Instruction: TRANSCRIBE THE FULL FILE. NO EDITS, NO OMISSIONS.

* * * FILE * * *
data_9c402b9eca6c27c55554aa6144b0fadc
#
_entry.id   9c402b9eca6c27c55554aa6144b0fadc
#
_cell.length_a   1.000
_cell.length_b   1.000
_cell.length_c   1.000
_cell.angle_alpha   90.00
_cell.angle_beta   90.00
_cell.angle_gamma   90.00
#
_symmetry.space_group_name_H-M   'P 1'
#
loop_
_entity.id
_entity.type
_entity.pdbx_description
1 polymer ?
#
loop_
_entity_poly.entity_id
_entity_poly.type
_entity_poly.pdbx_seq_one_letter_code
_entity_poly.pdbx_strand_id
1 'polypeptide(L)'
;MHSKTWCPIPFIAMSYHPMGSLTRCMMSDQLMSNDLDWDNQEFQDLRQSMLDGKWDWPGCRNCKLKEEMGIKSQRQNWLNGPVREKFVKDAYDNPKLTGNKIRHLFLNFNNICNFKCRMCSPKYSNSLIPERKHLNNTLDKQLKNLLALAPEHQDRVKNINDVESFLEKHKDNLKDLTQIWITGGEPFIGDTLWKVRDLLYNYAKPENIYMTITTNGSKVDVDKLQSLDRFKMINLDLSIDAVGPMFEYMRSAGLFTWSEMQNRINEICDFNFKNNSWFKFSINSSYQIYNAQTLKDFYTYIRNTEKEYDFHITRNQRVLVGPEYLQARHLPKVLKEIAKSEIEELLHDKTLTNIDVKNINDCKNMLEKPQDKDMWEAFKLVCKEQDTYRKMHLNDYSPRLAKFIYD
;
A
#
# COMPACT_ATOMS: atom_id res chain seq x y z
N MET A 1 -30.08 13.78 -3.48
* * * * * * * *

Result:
data_9c402b9eca6c27c55554aa6144b0fadc
#
_entry.id   9c402b9eca6c27c55554aa6144b0fadc
#
_cell.length_a   1.000
_cell.length_b   1.000
_cell.length_c   1.000
_cell.angle_alpha   90.00
_cell.angle_beta   90.00
_cell.angle_gamma   90.00
#
_symmetry.space_group_name_H-M   'P 1'
#
loop_
_entity.id
_entity.type
_entity.pdbx_description
1 polymer ?
#
loop_
_entity_poly.entity_id
_entity_poly.type
_entity_poly.pdbx_seq_one_letter_code
_entity_poly.pdbx_strand_id
1 'polypeptide(L)'
;MHSKTWCPIPFIAMSYHPMGSLTRCMMSDQLMSNDLDWDNQEFQDLRQSMLDGKWDWPGCRNCKLKEEMGIKSQRQNWLNGPVREKFVKDAYDNPKLTGNKIRHLFLNFNNICNFKCRMCSPKYSNSLIPERKHLNNTLDKQLKNLLALAPEHQDRVKNINDVESFLEKHKDNLKDLTQIWITGGEPFIGDTLWKVRDLLYNYAKPENIYMTITTNGSKVDVDKLQSLDRFKMINLDLSIDAVGPMFEYMRSAGLFTWSEMQNRINEICDFNFKNNSWFKFSINSSYQIYNAQTLKDFYTYIRNTEKEYDFHITRNQRVLVGPEYLQARHLPKVLKEIAKSEIEELLHDKTLTNIDVKNINDCKNMLEKPQDKDMWEAFKLVCKEQDTYRKMHLNDYSPRLAKFIYD
;
A
#
# COMPACT_ATOMS: atom_id res chain seq x y z
N MET A 1 -30.08 13.78 -3.48